The remarkable switch in the role of the FBI - which once specialised in tracking Soviet spies - was prompted by fears that Russia's criminal gangs may be able to steal nuclear weapons which could be sold to terrorists for use against the US and other countries.
'We have all been lucky that there have apparently been no nuclear thefts so far,' Louis Freeh, the FBI director, told the Senate Government Operations Committee. But 'any nation on earth could be in jeopardy. This is why we must take action before a major nuclear incident occurs'.
Organised crime in the former Soviet Union, added the committee chairman, Sam Nunn of Georgia, was not only a law- enforcement nightmare 'but a potential national security nightmare as well'.
Mr Freeh said Russian gangs were working closely with the Mafia and other Italian, Asian and Colombian criminal groups. According to evidence to the committee from Mikhail Yegorov, head of the anti-gang division of the Russian Interior Ministry, there were now 5,700 criminal groups in Russia, with 100,000 members and operations in 29 countries.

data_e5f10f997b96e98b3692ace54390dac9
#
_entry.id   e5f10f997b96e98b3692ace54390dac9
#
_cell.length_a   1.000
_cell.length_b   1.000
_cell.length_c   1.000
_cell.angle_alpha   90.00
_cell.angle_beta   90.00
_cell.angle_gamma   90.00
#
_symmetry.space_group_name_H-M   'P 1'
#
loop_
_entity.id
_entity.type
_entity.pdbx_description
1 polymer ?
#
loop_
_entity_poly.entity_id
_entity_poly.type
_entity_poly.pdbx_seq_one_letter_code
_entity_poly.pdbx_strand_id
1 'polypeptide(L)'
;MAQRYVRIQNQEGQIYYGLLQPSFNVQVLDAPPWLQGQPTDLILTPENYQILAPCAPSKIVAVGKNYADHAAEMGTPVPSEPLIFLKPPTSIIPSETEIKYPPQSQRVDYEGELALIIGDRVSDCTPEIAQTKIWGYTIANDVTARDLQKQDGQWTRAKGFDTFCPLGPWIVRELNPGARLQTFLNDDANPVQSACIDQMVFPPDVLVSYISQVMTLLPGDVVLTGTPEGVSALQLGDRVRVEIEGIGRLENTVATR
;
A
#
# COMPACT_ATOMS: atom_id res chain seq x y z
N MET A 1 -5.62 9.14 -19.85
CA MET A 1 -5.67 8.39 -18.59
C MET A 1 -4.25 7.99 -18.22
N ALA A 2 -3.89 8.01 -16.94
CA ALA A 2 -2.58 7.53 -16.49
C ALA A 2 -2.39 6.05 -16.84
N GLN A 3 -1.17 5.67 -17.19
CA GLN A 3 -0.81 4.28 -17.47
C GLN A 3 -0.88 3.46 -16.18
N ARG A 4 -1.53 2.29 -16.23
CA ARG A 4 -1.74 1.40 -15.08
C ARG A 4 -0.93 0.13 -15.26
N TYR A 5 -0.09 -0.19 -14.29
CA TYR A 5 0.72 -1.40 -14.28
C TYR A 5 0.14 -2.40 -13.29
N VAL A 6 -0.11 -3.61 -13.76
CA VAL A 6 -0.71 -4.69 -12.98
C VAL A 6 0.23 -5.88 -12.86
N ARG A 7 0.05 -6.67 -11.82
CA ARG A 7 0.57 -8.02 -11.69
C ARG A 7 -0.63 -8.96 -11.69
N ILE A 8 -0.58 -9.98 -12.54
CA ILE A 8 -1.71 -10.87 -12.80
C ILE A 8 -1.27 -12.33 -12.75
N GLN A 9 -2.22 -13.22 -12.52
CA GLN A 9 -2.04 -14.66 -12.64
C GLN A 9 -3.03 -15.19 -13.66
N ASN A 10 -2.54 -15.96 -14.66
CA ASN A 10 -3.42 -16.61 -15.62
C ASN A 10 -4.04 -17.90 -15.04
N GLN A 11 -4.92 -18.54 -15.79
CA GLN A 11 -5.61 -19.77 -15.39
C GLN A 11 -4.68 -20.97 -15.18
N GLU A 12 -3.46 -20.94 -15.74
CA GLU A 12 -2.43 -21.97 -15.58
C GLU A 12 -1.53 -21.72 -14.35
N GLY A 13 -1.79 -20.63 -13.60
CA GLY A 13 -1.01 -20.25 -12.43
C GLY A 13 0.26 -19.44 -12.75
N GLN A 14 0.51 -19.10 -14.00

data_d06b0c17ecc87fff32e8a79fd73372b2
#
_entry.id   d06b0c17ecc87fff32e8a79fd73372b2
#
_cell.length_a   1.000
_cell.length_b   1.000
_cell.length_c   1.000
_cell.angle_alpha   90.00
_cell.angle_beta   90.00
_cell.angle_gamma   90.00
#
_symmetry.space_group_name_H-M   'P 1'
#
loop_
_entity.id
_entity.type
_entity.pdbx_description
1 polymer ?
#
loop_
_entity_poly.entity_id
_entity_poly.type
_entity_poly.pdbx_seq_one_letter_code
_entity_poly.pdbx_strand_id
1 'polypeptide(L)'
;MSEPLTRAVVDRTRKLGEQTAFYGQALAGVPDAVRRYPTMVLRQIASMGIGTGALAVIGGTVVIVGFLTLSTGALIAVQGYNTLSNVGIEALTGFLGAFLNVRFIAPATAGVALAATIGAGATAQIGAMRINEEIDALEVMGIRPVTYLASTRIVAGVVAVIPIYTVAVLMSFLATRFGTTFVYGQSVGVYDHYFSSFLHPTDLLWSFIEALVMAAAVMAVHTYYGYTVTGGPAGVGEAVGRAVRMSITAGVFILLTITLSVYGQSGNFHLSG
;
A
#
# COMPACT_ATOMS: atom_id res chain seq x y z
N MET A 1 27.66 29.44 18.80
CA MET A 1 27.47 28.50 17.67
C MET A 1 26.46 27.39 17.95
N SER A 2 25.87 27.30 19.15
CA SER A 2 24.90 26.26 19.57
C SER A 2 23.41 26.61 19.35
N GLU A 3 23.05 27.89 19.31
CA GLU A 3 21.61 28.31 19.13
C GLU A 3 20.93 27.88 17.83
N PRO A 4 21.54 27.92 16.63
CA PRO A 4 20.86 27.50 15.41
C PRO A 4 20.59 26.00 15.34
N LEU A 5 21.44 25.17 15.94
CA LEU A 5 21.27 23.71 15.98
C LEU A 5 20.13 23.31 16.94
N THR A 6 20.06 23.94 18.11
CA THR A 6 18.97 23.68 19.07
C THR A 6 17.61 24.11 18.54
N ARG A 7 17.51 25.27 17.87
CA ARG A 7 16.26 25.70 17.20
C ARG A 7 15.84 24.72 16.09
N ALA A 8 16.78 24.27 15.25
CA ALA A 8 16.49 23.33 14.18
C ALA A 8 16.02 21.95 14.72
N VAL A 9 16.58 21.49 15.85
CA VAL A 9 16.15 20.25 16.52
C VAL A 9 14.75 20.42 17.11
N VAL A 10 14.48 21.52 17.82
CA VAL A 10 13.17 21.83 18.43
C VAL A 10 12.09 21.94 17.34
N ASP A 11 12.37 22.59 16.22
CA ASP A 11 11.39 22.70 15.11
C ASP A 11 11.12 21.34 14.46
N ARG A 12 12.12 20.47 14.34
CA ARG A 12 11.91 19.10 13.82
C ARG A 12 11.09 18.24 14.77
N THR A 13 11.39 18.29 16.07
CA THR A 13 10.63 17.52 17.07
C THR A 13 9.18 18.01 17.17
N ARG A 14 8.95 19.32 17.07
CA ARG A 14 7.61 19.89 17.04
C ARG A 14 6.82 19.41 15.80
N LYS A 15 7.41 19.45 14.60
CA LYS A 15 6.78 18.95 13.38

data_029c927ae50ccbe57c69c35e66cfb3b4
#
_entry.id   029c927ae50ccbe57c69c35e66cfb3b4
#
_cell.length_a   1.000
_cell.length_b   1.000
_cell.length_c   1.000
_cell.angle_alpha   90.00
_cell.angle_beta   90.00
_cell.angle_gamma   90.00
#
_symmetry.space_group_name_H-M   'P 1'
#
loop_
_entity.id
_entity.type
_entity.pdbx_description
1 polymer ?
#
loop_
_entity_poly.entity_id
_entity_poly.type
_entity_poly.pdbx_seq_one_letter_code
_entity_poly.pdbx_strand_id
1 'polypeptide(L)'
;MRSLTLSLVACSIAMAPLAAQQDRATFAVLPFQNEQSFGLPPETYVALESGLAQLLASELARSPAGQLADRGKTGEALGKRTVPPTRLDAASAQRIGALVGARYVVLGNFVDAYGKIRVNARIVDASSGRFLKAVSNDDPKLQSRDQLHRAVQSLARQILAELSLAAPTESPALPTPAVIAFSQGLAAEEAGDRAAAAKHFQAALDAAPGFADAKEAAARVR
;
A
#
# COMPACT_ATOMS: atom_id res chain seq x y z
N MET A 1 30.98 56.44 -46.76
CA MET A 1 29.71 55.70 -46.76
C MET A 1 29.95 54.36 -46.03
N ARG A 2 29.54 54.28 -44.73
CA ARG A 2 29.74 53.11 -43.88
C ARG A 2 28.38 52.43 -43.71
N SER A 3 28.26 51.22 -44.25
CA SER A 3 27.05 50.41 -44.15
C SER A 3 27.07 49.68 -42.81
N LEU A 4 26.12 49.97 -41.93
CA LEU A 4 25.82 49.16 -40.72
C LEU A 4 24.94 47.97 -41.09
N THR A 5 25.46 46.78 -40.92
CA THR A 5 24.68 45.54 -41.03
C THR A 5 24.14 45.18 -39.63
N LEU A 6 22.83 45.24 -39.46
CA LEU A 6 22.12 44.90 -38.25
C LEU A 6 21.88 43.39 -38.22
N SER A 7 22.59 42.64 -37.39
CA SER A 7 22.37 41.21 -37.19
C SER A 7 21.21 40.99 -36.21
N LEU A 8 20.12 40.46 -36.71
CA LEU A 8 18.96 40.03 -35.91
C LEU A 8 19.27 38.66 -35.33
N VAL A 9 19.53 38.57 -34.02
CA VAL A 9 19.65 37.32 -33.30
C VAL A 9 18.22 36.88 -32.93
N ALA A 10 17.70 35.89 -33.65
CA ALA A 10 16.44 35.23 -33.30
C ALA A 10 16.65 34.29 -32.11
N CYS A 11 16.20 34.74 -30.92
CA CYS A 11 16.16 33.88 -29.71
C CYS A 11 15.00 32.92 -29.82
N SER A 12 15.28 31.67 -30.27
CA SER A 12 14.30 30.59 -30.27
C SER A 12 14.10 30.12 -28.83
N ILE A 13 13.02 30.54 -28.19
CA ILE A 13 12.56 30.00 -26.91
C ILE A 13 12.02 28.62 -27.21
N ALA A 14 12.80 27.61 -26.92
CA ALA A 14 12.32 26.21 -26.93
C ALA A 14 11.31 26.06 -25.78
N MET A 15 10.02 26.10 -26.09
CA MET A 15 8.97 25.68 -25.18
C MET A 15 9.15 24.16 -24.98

Mr Yegorov said safeguards at Russian nuclear sites 'practically eliminate' the possibility of theft of weapons-grade plutonium and uranium. But he admitted crime posed a real threat to the country's economic and social life. Mr Freeh said the FBI was conducting 35 investigations involving Russian and Eurasian gangs.Reuse content